After the show on Friday, October 13th we will be hosting a talkback--a discussion of the play and the novella of the same name-- with Ms. Meneghini and visiting scholar Kate Costello-Sullivan. This event is co-sponsored by BSB, the UNO English Department, and the Omaha Irish Cultural Center.
Michael Billington, The Guardian ". . . Tóibín's skill lies in imagining Mary's embittered perplexity without shutting the door on the story's miraculous element. There is caustic humour in Mary's description of Jesus's disciples . . . 'roaming the countryside in search of want and affliction' and a wary scepticism to her account of the raising of Lazarus, and the transformation of water into wine at the wedding at Cana. . . . [Her] memory of the crucifixion recreates its physical horror while reminding us it was a public spectacle."
Paul Taylor, The Independent" . . . beautifully wrought and emotionally devastating solo piece. . . . piercingly felt production. . .. The woman who emerges in the play proper is as much a modern widow as a biblical matron. And the voice that Toibin gives her mixes grief-stricken anguish and sardonically scathing anger. . . . Christian groups may have picketed the production when it opened on Broadway last year, but anyone who goes to the trouble of actually seeing it will be impressed by its serious imaginative integrity."
Chris Jones, Chicago Tribune "a sparse, austere, intense and most assuredly haunting piece . . .. for some persons of religious faith, [it] will appear to render a sacred figure in an overly secular fashion. . . . [She] speaks more of political considerations than matters of faith. She rails, as any mother might, at the multitude of outsiders who claim to know what transpired at the moment of her own son's conception, even though she was the one who was there. And her eyes flash with anguish and anger at her son's determination not to resist his own fate, an end to his life that no mother should be asked to bear. Except, perhaps, this mother. . . . And yet this is a hardly an irreligious work. And it is quite beautifully written."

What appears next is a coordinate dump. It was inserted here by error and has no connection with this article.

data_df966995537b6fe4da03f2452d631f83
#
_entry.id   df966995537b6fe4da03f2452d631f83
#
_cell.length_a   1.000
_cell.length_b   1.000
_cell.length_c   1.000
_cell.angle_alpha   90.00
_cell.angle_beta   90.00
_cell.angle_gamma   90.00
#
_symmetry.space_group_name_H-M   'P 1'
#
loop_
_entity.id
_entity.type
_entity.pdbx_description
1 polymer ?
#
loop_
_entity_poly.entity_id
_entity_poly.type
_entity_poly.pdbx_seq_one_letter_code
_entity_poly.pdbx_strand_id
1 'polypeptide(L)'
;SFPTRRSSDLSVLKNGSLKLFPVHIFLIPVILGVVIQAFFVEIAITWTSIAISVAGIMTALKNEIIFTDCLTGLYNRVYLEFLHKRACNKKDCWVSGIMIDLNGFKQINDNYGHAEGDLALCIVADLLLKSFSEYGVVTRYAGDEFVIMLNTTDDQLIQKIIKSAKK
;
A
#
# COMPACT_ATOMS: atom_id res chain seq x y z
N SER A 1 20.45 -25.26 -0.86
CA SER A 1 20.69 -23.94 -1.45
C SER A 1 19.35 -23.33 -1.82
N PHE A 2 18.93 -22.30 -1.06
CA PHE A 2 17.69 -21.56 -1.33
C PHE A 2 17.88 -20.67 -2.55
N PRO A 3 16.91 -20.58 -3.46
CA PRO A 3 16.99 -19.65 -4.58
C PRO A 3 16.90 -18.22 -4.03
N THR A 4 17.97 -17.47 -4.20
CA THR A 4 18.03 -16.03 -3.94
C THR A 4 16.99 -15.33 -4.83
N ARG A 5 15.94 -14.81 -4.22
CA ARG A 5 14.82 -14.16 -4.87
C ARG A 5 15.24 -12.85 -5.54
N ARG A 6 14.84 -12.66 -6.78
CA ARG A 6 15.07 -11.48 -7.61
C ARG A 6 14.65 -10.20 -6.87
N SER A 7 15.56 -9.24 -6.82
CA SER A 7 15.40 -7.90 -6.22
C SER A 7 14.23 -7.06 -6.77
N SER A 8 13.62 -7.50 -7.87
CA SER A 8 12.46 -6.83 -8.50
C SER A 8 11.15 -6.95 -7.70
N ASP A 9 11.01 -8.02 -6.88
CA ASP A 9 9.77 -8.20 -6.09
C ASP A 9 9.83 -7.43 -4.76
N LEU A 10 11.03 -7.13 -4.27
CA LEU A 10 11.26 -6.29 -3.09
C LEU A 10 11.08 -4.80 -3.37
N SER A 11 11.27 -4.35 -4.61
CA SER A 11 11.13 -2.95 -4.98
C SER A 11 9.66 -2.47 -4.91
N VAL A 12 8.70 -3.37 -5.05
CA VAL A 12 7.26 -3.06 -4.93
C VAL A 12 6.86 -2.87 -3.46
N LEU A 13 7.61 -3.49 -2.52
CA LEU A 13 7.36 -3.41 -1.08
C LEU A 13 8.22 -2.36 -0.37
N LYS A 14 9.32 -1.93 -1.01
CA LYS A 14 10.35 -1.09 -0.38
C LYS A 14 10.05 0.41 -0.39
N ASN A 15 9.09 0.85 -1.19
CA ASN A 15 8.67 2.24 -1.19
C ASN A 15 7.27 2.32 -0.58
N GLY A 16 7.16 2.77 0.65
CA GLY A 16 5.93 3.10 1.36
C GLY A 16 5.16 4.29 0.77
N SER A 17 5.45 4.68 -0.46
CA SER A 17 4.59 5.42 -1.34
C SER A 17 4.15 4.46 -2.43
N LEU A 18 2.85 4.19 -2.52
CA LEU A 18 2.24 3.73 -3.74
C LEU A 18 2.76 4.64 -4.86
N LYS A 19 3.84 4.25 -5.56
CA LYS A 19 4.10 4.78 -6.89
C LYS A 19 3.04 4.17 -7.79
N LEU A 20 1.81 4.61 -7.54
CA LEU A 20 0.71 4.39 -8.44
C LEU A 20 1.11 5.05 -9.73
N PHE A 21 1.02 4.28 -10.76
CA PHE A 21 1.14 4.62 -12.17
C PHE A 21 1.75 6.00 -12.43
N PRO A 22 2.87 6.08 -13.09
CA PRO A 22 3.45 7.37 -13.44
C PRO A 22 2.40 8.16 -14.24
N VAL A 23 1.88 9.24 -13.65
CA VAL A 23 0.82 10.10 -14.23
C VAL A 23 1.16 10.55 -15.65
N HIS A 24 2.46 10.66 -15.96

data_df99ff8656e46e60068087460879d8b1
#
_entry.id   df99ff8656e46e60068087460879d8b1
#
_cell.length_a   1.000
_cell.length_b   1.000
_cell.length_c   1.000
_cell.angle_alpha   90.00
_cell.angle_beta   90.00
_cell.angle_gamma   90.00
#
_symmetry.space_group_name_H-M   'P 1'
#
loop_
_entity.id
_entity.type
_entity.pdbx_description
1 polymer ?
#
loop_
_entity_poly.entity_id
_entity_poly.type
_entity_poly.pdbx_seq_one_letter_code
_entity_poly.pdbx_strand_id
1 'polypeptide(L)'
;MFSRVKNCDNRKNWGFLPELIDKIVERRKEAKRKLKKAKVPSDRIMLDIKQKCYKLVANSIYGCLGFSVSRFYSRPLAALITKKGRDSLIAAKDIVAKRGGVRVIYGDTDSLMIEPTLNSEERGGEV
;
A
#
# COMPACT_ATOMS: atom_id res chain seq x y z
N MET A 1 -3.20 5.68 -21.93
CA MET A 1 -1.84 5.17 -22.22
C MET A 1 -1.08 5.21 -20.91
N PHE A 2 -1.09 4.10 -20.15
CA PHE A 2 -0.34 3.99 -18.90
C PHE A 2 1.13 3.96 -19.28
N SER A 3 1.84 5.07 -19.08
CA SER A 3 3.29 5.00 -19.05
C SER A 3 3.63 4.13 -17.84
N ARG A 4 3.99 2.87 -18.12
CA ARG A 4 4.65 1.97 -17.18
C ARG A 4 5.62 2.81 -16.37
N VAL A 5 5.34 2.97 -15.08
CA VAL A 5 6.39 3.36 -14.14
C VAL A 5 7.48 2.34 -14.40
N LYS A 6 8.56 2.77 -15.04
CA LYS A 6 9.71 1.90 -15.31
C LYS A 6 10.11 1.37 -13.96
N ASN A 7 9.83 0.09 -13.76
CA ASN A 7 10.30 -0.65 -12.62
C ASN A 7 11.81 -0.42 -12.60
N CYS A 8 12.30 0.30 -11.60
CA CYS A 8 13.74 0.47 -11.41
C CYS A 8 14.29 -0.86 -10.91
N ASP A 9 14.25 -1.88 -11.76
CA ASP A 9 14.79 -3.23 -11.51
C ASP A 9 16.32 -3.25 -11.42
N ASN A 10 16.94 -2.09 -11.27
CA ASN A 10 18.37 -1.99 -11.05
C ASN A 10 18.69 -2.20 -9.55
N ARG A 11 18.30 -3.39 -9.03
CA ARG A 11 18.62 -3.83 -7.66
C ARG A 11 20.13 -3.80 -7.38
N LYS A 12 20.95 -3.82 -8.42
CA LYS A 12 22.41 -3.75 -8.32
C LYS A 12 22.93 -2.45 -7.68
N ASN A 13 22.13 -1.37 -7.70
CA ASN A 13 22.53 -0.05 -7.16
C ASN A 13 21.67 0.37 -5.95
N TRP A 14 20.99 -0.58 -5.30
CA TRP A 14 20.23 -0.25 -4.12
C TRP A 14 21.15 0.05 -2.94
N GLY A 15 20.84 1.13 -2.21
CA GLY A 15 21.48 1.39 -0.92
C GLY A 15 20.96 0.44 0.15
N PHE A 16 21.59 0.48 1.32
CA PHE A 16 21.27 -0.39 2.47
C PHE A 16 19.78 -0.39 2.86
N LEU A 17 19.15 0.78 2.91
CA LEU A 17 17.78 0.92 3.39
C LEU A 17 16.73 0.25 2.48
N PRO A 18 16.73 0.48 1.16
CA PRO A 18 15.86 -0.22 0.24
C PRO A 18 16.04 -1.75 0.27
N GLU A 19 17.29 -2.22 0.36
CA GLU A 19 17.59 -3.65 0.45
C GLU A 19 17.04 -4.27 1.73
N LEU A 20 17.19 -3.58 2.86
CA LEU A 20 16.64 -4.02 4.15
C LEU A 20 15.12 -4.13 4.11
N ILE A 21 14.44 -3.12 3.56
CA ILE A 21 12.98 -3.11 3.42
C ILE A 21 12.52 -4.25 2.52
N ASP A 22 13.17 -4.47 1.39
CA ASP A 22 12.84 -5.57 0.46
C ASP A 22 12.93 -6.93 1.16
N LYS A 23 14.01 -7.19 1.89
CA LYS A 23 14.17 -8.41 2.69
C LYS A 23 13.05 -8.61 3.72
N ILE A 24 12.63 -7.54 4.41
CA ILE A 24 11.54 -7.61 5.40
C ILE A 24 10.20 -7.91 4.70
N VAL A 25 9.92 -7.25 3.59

Ben Brantley, NYT "But I was never . . . more harrowed — than in those rare quiet, contained moments when this Mary made us feel that we were in a private tête-à-tête with a woman who had an extraordinary story to tell, and needed to keep telling it, forever and ever."
How the author wrote it:
Review of the novella that tells more of what it's about.
Kate Costello-Sullivan is a professor of Modern Irish literature and Dean of the College of Arts and Sciences at Le Moyne College in Syracuse, New York where she founded and directs an Irish literature minor. She is a leading scholar on the work of Colm Tóibín and author of numerous articles, including the monograph Mother/Country: Politics of the Personal in the Fiction of Colm Tóibín, as well as the editor of critical editions of Norah Hoult's short story collection, Poor Women! and Sheridan Le Fanu's vampire novella, Carmilla. Having received her BA in English from Rutgers, she holds an MA and PhD in English, with a specialization in Irish literature, from Boston College. Her work focuses on 19th-21st century Irish fiction